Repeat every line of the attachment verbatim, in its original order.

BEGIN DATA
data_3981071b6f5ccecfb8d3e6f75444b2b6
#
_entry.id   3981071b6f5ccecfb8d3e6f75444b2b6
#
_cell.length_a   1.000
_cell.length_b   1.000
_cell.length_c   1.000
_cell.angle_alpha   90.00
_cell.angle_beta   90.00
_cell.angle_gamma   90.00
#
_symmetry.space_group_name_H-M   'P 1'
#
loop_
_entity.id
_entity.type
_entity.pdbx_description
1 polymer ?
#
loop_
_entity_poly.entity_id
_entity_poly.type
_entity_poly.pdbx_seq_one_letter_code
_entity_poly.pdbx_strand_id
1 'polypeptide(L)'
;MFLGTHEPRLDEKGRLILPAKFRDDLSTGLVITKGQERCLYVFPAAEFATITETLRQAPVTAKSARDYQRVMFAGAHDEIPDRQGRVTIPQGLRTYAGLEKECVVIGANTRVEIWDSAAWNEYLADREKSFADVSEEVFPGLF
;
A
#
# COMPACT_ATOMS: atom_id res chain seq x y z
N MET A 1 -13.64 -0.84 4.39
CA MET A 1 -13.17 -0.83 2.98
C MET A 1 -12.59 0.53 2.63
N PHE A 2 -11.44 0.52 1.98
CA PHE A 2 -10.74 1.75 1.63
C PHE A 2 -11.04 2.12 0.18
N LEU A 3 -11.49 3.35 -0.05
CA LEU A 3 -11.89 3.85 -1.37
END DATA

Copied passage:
data_3981071b6f5ccecfb8d3e6f75444b2b6
#
_entry.id   3981071b6f5ccecfb8d3e6f75444b2b6
#
_cell.length_a   1.000
_cell.length_b   1.000
_cell.length_c   1.000
_cell.angle_alpha   90.00
_cell.angle_beta   90.00
_cell.angle_gamma   90.00
#
_symmetry.space_group_name_H-M   'P 1'
#
loop_
_entity.id
_entity.type
_entity.pdbx_description
1 polymer ?
#
loop_
_entity_poly.entity_id
_entity_poly.type
_entity_poly.pdbx_seq_one_letter_code
_entity_poly.pdbx_strand_id
1 'polypeptide(L)'
;MFLGTHEPRLDEKGRLILPAKFRDDLSTGLVITKGQERCLYVFPAAEFATITETLRQAPVTAKSARDYQRVMFAGAHDEIPDRQGRVTIPQGLRTYAGLEKECVVIGANTRVEIWDSAAWNEYLADREKSFADVSEEVFPGLF
;
A
#
# COMPACT_ATOMS: atom_id res chain seq x y z
N MET A 1 -13.64 -0.84 4.39
CA MET A 1 -13.17 -0.83 2.98
C MET A 1 -12.59 0.53 2.63
N PHE A 2 -11.44 0.52 1.98
CA PHE A 2 -10.74 1.75 1.63
C PHE A 2 -11.04 2.12 0.18
N LEU A 3 -11.49 3.35 -0.05
CA LEU A 3 -11.89 3.85 -1.37